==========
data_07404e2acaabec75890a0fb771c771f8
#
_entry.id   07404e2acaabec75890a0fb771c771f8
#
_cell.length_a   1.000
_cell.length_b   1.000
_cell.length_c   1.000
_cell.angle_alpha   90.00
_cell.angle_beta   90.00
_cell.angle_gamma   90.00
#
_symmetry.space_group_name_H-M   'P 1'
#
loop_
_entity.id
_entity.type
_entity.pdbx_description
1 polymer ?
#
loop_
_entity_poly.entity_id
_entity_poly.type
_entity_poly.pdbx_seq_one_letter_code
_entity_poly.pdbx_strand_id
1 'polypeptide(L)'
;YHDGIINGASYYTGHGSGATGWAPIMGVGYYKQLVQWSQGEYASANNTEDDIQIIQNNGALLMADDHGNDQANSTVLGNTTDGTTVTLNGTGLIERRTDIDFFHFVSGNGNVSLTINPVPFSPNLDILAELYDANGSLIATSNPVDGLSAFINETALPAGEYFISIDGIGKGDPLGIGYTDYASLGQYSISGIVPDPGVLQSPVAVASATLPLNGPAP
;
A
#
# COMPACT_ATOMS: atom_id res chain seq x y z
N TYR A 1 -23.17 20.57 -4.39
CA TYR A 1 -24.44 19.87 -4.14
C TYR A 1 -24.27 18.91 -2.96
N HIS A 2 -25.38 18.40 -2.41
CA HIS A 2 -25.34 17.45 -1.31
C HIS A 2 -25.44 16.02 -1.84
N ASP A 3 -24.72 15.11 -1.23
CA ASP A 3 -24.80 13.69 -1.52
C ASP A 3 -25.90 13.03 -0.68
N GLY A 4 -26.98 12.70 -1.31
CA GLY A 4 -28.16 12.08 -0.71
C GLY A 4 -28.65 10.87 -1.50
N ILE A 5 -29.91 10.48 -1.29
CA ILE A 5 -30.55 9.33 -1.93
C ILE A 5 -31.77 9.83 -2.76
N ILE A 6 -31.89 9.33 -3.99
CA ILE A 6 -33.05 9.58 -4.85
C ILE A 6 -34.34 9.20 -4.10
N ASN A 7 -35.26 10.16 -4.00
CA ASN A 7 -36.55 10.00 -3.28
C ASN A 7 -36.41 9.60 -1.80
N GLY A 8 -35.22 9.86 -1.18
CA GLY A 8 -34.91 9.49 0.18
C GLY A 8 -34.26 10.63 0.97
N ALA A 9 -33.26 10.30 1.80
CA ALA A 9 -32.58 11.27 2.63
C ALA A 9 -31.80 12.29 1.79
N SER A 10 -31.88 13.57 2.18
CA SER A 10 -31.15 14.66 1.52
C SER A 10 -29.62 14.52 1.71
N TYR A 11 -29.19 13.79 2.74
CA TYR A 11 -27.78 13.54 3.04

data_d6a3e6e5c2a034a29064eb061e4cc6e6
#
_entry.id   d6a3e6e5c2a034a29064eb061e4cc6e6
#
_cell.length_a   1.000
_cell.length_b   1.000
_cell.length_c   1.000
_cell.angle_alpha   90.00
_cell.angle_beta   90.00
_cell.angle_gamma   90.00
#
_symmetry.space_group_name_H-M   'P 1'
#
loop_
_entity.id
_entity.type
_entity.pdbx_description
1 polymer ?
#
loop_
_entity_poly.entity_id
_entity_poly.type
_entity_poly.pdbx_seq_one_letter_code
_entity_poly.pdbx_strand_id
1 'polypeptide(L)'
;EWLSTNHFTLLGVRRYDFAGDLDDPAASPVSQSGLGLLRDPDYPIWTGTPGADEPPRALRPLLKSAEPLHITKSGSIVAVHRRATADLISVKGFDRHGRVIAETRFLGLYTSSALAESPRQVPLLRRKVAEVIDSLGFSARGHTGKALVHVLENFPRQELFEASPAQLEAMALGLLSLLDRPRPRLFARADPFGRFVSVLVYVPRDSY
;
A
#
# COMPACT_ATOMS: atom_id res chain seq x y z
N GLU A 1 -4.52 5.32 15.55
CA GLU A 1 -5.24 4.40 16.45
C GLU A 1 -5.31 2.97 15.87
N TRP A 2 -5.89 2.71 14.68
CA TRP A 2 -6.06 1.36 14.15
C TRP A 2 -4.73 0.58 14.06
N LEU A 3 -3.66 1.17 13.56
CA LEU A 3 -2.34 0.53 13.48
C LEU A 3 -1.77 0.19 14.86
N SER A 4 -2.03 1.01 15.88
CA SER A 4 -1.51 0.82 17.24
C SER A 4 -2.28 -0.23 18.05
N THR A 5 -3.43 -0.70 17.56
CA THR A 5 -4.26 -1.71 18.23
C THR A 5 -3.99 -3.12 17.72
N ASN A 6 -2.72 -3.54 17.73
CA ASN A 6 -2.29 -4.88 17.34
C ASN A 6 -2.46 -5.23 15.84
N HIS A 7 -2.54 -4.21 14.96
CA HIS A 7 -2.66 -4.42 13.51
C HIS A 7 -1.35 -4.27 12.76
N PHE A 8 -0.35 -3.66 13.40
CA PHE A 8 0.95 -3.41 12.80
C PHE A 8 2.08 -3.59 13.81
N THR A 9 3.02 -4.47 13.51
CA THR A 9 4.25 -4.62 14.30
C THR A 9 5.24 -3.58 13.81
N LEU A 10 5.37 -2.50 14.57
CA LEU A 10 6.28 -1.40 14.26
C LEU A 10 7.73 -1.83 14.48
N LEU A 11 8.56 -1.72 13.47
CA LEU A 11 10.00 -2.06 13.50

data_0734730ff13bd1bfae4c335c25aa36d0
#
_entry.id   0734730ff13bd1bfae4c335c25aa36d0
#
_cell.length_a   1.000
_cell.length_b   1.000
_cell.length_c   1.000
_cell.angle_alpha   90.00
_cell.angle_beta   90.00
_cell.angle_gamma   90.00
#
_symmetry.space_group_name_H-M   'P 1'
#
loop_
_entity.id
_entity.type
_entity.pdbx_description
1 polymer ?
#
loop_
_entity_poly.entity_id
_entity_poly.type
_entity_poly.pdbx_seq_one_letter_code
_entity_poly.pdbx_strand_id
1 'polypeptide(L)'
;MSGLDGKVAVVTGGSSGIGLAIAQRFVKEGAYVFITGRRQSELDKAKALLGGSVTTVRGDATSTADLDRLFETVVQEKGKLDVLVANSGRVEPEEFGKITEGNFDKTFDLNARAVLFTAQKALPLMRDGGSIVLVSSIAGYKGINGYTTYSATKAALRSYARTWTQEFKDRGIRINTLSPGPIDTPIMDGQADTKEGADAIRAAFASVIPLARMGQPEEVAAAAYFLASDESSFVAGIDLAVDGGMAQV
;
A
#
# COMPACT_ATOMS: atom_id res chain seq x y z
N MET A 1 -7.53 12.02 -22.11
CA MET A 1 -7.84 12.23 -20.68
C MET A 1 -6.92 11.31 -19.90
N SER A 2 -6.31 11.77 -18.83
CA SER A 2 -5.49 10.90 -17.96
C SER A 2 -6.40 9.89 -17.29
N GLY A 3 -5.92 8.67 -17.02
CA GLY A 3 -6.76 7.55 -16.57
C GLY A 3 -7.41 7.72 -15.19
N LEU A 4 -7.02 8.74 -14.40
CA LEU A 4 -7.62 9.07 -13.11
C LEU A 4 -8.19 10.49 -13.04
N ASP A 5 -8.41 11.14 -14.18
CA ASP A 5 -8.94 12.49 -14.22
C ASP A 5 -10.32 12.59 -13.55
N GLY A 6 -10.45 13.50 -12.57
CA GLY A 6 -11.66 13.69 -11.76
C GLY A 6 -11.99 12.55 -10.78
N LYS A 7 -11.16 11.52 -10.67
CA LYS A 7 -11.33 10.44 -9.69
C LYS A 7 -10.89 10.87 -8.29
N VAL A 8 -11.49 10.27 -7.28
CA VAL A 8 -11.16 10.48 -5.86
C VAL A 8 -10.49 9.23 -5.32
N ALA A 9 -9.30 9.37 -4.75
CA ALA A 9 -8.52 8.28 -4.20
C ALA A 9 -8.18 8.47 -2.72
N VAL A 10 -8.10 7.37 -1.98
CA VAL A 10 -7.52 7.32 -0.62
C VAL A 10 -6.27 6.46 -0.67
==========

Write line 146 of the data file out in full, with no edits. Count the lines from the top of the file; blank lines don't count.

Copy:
_entity_poly.type